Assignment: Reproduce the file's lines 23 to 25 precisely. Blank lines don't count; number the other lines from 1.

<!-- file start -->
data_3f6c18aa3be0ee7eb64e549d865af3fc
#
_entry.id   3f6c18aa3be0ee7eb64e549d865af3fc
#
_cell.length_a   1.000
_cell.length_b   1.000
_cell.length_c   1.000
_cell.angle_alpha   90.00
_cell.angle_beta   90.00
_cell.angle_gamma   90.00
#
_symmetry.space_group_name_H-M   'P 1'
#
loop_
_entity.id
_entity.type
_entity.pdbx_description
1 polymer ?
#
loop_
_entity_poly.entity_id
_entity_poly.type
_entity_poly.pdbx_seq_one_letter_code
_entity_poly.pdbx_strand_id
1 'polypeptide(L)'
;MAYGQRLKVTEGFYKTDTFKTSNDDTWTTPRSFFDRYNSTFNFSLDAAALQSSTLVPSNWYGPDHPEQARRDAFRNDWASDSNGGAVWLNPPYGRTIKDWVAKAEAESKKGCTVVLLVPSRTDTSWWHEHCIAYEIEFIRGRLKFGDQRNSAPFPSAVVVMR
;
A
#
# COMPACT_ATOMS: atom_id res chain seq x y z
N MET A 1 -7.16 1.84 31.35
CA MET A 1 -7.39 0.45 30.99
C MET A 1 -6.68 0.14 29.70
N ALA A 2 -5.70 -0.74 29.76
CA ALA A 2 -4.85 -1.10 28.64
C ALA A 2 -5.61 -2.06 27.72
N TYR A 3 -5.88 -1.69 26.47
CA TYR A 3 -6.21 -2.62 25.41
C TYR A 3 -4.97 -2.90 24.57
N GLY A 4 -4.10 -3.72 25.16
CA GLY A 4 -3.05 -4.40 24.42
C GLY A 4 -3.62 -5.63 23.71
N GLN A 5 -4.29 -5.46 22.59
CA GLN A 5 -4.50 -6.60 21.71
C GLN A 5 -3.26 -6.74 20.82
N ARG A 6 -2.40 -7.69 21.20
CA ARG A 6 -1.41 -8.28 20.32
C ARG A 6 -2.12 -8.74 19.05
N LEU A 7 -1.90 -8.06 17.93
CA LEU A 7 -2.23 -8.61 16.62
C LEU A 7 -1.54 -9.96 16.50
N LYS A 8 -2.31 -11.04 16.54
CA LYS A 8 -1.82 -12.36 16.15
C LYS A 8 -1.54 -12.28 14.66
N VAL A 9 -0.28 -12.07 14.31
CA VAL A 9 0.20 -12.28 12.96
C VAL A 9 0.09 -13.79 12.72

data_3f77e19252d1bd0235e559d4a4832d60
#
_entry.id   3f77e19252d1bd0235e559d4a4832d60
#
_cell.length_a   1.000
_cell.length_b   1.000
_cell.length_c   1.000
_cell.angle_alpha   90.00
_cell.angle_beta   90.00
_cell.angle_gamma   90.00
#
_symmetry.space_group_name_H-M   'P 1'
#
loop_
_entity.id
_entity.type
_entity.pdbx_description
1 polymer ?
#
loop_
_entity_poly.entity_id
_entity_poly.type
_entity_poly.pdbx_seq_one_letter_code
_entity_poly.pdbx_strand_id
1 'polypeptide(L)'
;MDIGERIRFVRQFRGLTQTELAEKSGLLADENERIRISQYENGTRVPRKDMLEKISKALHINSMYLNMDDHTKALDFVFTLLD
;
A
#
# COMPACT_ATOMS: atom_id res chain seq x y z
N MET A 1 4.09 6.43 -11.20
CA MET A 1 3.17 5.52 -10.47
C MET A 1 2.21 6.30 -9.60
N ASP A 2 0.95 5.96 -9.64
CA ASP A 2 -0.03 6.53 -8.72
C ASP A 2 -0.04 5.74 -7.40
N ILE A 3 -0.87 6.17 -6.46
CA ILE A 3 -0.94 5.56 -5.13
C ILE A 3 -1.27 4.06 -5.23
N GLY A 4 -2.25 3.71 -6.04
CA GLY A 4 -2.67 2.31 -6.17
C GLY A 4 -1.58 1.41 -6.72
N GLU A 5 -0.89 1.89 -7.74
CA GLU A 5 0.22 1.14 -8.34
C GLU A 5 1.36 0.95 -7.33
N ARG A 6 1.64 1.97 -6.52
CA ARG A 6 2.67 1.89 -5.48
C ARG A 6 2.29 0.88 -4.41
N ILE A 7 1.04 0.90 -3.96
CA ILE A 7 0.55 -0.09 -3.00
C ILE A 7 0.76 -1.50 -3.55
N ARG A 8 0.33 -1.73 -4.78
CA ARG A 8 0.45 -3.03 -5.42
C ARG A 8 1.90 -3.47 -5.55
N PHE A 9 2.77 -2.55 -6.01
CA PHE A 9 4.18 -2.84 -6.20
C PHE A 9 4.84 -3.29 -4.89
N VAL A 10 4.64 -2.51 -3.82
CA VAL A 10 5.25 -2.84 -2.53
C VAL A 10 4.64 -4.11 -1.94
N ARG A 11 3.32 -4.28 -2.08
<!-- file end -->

_entity_poly.pdbx_seq_one_letter_code
_entity_poly.pdbx_strand_id
1 'polypeptide(L)'